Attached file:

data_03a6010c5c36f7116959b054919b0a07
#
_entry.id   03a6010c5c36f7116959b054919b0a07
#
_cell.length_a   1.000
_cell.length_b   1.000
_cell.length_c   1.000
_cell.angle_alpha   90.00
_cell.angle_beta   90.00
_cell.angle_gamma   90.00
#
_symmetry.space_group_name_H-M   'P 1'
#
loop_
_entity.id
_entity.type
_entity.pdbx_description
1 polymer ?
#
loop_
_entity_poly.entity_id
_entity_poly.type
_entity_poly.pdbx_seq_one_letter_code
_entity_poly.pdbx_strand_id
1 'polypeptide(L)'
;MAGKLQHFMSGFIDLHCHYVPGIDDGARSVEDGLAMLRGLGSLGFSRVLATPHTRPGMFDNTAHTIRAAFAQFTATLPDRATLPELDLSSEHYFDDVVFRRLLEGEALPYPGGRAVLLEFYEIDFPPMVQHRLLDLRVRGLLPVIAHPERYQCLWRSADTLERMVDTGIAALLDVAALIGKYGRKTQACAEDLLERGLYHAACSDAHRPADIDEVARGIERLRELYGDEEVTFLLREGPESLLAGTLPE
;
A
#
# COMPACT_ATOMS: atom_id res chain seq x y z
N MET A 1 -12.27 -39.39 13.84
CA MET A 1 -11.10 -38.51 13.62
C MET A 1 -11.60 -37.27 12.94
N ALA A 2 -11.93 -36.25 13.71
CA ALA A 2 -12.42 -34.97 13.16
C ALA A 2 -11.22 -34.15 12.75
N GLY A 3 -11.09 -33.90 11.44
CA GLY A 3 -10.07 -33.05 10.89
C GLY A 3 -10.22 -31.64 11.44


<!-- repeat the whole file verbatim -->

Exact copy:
data_03a6010c5c36f7116959b054919b0a07
#
_entry.id   03a6010c5c36f7116959b054919b0a07
#
_cell.length_a   1.000
_cell.length_b   1.000
_cell.length_c   1.000
_cell.angle_alpha   90.00
_cell.angle_beta   90.00
_cell.angle_gamma   90.00
#
_symmetry.space_group_name_H-M   'P 1'
#
loop_
_entity.id
_entity.type
_entity.pdbx_description
1 polymer ?
#
loop_
_entity_poly.entity_id
_entity_poly.type
_entity_poly.pdbx_seq_one_letter_code
_entity_poly.pdbx_strand_id
1 'polypeptide(L)'
;MAGKLQHFMSGFIDLHCHYVPGIDDGARSVEDGLAMLRGLGSLGFSRVLATPHTRPGMFDNTAHTIRAAFAQFTATLPDRATLPELDLSSEHYFDDVVFRRLLEGEALPYPGGRAVLLEFYEIDFPPMVQHRLLDLRVRGLLPVIAHPERYQCLWRSADTLERMVDTGIAALLDVAALIGKYGRKTQACAEDLLERGLYHAACSDAHRPADIDEVARGIERLRELYGDEEVTFLLREGPESLLAGTLPE
;
A
#
# COMPACT_ATOMS: atom_id res chain seq x y z
N MET A 1 -12.27 -39.39 13.84
CA MET A 1 -11.10 -38.51 13.62
C MET A 1 -11.60 -37.27 12.94
N ALA A 2 -11.93 -36.25 13.71
CA ALA A 2 -12.42 -34.97 13.16
C ALA A 2 -11.22 -34.15 12.75
N GLY A 3 -11.09 -33.90 11.44
CA GLY A 3 -10.07 -33.05 10.89
C GLY A 3 -10.22 -31.64 11.44